April 19, 2010
As the writer, we are often too close to our work to be the best judge of our own book title. Statistics show that more than 50 percent of the time, the editor and/or marketing personnel in a publishing house will come up with the best "selling" title.
That’s not to say that an editor won’t accept your title, so don’t submit your works as “Untitled by Donna Smith” unless you just really can’t come up with a thing!
Oftentimes a title needs some explanation. A subtitle comes into play in this situation. An example of a subtitle would be “Sixteen Wheels, A Guide to Nashville Highways”.
If the publisher is usually responsible for the final decision on my book title and I am self-publishing, what are some good tips for coming up with a great title?
- Know the genre of your book
- Ask yourself what you want your title to instantly convey. If it doesn’t instantly convey your message, you most likely need a subtitle.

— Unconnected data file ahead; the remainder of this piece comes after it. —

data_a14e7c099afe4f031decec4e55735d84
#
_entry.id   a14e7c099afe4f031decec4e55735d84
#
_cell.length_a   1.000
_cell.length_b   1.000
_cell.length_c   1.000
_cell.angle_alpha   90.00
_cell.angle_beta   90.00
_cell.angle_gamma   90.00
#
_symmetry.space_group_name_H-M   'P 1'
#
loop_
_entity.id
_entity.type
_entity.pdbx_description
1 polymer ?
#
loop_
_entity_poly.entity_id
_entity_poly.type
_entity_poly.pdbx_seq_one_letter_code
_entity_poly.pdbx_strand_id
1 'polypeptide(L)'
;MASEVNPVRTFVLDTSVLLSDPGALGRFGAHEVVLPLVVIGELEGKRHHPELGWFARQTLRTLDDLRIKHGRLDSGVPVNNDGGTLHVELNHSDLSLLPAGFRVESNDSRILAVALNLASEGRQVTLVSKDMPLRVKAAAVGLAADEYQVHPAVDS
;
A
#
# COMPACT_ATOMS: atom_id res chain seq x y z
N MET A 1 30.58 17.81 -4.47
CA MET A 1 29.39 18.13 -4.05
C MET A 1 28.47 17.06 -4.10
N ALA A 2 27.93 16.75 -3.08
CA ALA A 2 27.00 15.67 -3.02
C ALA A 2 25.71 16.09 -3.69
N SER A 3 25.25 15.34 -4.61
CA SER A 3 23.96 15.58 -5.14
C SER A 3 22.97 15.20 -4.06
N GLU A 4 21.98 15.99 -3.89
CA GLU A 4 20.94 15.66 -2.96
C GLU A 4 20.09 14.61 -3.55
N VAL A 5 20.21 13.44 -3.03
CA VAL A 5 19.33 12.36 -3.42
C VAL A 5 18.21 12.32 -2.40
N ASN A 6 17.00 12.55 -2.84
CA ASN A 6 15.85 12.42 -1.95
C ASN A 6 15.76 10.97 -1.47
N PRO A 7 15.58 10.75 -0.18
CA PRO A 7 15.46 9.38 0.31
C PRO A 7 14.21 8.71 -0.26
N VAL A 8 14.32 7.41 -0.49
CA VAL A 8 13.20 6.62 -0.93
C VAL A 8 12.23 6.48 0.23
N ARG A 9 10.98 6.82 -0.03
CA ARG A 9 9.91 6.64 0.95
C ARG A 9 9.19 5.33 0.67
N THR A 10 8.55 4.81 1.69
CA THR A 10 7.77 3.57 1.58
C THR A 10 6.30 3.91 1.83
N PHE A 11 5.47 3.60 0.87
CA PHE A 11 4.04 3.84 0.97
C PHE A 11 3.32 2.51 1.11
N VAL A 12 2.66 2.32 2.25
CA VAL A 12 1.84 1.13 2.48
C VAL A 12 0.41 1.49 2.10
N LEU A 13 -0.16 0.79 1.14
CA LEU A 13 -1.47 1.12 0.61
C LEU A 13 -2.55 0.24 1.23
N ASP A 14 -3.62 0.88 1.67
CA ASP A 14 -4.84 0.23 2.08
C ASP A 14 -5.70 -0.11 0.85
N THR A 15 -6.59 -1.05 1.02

- Find a dozen books on Amazon.com in the same genre as yours and study their titles. What do you like and dislike about them?
- Jot down major characters and words that correlate with their persona.
- Keep the censoring down to a dull roar in this stage. Write down every title or phrase that comes to mind and weed them out later. It could be that one of the phrases has one word that can be extracted and become that perfect title.
- After you have come up with at least a dozen title concepts, put them away for a day or two. Come back with a fresh perspective and take another look.
- Narrow your choices down to three or four possibilities. Solicit the opinion of a few friends/family members who enjoy the genre you are writing in.
- ABOVE ALL, give yourself permission to use a working title—and keep an open mind about the need to reconsider the title upon finishing your masterpiece.
After you take a poll, carefully consider the input and live with the results for a bit longer. Call it a “working title”—and call it a day!